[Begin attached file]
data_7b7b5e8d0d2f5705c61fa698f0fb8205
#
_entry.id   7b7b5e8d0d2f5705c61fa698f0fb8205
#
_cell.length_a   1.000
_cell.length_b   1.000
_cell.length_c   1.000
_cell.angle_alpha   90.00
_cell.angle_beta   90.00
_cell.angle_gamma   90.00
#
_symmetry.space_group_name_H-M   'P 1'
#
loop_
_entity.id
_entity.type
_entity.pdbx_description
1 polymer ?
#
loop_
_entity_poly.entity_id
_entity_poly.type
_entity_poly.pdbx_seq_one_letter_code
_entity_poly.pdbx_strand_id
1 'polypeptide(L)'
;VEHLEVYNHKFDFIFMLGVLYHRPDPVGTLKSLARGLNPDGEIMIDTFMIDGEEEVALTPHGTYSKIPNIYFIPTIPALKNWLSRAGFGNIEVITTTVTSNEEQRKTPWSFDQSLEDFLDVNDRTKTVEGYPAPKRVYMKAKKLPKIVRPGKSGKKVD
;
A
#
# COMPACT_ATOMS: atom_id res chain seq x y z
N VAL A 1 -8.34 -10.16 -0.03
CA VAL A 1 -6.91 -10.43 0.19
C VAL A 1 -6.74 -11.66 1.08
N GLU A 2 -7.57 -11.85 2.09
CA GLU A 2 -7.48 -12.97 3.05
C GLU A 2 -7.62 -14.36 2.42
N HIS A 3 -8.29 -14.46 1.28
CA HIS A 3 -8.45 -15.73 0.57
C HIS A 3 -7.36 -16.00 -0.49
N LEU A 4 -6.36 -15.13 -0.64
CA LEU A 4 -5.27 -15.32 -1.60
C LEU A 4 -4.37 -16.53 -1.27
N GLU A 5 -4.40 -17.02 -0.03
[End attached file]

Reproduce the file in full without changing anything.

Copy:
data_7b7b5e8d0d2f5705c61fa698f0fb8205
#
_entry.id   7b7b5e8d0d2f5705c61fa698f0fb8205
#
_cell.length_a   1.000
_cell.length_b   1.000
_cell.length_c   1.000
_cell.angle_alpha   90.00
_cell.angle_beta   90.00
_cell.angle_gamma   90.00
#
_symmetry.space_group_name_H-M   'P 1'
#
loop_
_entity.id
_entity.type
_entity.pdbx_description
1 polymer ?
#
loop_
_entity_poly.entity_id
_entity_poly.type
_entity_poly.pdbx_seq_one_letter_code
_entity_poly.pdbx_strand_id
1 'polypeptide(L)'
;VEHLEVYNHKFDFIFMLGVLYHRPDPVGTLKSLARGLNPDGEIMIDTFMIDGEEEVALTPHGTYSKIPNIYFIPTIPALKNWLSRAGFGNIEVITTTVTSNEEQRKTPWSFDQSLEDFLDVNDRTKTVEGYPAPKRVYMKAKKLPKIVRPGKSGKKVD
;
A
#
# COMPACT_ATOMS: atom_id res chain seq x y z
N VAL A 1 -8.34 -10.16 -0.03
CA VAL A 1 -6.91 -10.43 0.19
C VAL A 1 -6.74 -11.66 1.08
N GLU A 2 -7.57 -11.85 2.09
CA GLU A 2 -7.48 -12.97 3.05
C GLU A 2 -7.62 -14.36 2.42
N HIS A 3 -8.29 -14.46 1.28
CA HIS A 3 -8.45 -15.73 0.57
C HIS A 3 -7.36 -16.00 -0.49
N LEU A 4 -6.36 -15.13 -0.64
CA LEU A 4 -5.27 -15.32 -1.60
C LEU A 4 -4.37 -16.53 -1.27
N GLU A 5 -4.40 -17.02 -0.03